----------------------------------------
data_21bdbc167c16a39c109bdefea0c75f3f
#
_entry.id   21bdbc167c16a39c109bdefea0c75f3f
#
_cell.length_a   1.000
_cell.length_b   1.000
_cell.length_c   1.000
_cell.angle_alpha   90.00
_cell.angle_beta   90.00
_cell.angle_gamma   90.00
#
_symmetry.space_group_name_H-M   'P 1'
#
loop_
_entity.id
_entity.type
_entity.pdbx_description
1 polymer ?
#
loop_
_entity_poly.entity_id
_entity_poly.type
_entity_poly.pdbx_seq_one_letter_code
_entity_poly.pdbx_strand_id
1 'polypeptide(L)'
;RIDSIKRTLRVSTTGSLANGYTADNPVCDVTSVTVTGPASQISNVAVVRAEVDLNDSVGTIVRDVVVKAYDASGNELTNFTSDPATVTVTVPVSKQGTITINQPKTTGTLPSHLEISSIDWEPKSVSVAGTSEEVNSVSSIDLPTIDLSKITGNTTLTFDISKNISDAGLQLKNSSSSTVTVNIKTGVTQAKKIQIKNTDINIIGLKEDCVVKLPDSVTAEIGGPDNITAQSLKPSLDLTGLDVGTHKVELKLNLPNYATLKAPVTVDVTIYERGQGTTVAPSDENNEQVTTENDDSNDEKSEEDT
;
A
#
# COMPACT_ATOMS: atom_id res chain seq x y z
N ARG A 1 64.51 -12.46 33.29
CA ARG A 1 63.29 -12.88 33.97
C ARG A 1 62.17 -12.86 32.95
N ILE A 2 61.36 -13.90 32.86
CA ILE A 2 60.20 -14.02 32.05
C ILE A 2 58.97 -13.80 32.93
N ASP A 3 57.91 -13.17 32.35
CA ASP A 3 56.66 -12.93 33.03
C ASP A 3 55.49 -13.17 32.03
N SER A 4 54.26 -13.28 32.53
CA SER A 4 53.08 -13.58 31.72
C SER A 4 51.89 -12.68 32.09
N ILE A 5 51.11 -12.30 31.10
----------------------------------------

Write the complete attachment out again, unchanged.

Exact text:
data_21bdbc167c16a39c109bdefea0c75f3f
#
_entry.id   21bdbc167c16a39c109bdefea0c75f3f
#
_cell.length_a   1.000
_cell.length_b   1.000
_cell.length_c   1.000
_cell.angle_alpha   90.00
_cell.angle_beta   90.00
_cell.angle_gamma   90.00
#
_symmetry.space_group_name_H-M   'P 1'
#
loop_
_entity.id
_entity.type
_entity.pdbx_description
1 polymer ?
#
loop_
_entity_poly.entity_id
_entity_poly.type
_entity_poly.pdbx_seq_one_letter_code
_entity_poly.pdbx_strand_id
1 'polypeptide(L)'
;RIDSIKRTLRVSTTGSLANGYTADNPVCDVTSVTVTGPASQISNVAVVRAEVDLNDSVGTIVRDVVVKAYDASGNELTNFTSDPATVTVTVPVSKQGTITINQPKTTGTLPSHLEISSIDWEPKSVSVAGTSEEVNSVSSIDLPTIDLSKITGNTTLTFDISKNISDAGLQLKNSSSSTVTVNIKTGVTQAKKIQIKNTDINIIGLKEDCVVKLPDSVTAEIGGPDNITAQSLKPSLDLTGLDVGTHKVELKLNLPNYATLKAPVTVDVTIYERGQGTTVAPSDENNEQVTTENDDSNDEKSEEDT
;
A
#
# COMPACT_ATOMS: atom_id res chain seq x y z
N ARG A 1 64.51 -12.46 33.29
CA ARG A 1 63.29 -12.88 33.97
C ARG A 1 62.17 -12.86 32.95
N ILE A 2 61.36 -13.90 32.86
CA ILE A 2 60.20 -14.02 32.05
C ILE A 2 58.97 -13.80 32.93
N ASP A 3 57.91 -13.17 32.35
CA ASP A 3 56.66 -12.93 33.03
C ASP A 3 55.49 -13.17 32.03
N SER A 4 54.26 -13.28 32.53
CA SER A 4 53.08 -13.58 31.72
C SER A 4 51.89 -12.68 32.09
N ILE A 5 51.11 -12.30 31.10